Resilience of Autonomous Systems: A Step Beyond Adaptation
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The ability of a system to correctly respond to a sudden adverse event is critical for high-level autonomy in complex, changing, or remote environments. By assuming continuing structural knowledge about the system, classical methods of adaptive or robust control largely attempt to design control laws which enable the system to complete its original task even after an adverse event. However, catastrophic events such as physical system damage may simply render the original task impossible to complete. In that case, design of any control law that attempts to complete the task is doomed to be unsuccessful. Instead, the system should recognize the task as impossible to complete, propose an alternative that is certifiably completable given the current knowledge, and formulate a control law that drives the system to complete this new task. To do so, in this talk I will present the emergent twin frameworks of quantitative resilience and guaranteed reachability. Combining methods of optimal control, online learning, and reachability analysis, these frameworks first compute a set of temporal tasks completable by all systems consistent with the current partial knowledge, possibly within a time budget. These tasks can then be pursued by online learning and adaptation methods. The talk will consider three scenarios: actuator degradation, loss of control authority, and structural change in system dynamics, and will briefly present several applications to maritime and aerial vehicles as well as opinion dynamics. Finally, I will identify promising future directions of research, including real-time safety-assured mission planning, resilience of networks, and perception-based task assignment.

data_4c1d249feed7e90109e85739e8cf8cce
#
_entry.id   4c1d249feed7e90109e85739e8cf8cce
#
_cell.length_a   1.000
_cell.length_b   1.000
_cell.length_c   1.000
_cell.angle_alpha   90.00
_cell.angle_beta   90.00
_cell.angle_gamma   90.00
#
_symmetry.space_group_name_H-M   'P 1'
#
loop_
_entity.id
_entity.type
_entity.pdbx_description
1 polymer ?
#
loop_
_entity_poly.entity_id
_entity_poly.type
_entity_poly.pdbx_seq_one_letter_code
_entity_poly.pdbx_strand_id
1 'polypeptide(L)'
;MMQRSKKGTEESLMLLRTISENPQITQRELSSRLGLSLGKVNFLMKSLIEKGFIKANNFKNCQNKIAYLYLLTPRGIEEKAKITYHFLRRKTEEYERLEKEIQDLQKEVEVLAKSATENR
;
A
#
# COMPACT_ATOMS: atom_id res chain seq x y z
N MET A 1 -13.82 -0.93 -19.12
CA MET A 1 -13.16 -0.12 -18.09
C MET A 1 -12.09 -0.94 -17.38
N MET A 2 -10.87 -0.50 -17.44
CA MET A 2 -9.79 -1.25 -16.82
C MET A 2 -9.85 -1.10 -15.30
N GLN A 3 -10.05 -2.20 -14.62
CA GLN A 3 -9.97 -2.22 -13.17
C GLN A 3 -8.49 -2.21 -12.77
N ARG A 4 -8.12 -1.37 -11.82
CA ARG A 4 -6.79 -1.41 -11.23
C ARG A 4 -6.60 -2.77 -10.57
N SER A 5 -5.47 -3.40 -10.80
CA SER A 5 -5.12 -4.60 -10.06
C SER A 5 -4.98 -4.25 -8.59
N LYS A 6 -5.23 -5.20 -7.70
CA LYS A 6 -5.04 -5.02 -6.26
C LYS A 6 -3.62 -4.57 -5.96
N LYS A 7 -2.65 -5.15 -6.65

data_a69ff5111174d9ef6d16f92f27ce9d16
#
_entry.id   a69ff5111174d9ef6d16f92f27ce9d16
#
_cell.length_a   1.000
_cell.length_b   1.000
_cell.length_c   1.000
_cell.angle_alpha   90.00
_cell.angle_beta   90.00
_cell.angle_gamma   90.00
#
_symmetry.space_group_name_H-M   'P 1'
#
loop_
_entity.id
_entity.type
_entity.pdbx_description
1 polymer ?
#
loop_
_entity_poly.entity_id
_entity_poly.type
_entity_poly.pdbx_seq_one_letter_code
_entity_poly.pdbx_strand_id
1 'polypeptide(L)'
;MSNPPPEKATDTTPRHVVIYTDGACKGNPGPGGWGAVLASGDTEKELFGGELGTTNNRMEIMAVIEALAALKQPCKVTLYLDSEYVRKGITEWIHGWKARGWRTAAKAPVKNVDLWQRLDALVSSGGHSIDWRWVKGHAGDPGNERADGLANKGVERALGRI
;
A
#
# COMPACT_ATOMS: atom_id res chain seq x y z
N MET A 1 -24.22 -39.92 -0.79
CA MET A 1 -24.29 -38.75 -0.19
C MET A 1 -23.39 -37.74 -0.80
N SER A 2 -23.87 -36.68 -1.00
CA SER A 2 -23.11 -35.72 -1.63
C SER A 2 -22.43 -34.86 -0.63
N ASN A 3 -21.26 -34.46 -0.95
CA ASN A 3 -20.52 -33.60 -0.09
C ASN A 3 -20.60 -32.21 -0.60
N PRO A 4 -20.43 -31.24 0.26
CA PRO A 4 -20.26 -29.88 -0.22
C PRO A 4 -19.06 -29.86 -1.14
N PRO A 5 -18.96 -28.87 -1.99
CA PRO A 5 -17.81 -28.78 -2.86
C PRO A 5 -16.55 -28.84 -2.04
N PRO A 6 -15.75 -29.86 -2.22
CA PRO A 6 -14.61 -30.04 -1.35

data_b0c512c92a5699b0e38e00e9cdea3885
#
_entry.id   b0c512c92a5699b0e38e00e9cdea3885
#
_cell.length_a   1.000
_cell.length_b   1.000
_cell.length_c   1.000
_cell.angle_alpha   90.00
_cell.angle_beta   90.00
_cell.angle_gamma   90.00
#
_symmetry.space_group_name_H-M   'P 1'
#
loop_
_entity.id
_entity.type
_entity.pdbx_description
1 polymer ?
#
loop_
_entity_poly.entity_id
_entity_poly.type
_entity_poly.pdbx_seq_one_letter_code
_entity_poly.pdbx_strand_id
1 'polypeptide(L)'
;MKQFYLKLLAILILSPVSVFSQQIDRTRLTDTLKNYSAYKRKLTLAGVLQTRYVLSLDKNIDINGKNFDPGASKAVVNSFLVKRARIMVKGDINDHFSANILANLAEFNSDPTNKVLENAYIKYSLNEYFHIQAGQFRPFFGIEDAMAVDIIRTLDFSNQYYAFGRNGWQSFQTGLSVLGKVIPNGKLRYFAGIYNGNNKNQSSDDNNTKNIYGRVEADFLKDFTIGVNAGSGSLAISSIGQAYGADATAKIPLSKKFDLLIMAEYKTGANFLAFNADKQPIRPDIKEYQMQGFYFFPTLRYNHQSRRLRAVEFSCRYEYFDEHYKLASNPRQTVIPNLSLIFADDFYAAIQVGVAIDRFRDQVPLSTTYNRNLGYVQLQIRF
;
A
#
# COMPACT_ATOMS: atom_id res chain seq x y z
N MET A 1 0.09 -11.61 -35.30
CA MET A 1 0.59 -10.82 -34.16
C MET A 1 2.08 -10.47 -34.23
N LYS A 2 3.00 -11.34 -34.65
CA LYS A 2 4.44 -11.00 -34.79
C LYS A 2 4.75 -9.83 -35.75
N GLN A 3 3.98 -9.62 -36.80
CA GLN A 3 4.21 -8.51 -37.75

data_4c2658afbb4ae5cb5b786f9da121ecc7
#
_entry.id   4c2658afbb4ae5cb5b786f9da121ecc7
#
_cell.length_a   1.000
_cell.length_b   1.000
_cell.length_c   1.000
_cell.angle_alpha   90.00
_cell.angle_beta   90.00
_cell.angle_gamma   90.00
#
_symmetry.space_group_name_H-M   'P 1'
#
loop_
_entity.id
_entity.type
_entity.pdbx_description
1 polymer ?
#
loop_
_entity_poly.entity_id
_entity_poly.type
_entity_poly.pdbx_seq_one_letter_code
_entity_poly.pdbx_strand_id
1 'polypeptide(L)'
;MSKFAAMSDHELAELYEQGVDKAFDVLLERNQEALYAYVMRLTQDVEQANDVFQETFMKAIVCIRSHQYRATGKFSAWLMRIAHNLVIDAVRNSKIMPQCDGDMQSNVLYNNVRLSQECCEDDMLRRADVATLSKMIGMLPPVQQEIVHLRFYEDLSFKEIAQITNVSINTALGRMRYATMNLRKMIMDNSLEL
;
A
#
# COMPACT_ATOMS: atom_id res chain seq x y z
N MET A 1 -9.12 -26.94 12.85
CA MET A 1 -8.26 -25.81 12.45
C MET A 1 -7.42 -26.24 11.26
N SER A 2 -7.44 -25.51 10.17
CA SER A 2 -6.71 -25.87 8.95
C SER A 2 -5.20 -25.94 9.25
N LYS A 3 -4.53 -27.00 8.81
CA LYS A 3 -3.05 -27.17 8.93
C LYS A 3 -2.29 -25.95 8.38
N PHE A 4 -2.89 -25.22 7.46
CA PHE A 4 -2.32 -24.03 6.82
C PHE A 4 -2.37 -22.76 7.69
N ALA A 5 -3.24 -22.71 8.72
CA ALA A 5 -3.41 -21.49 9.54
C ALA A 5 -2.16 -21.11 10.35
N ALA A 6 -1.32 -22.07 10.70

- IRIM Seminar Series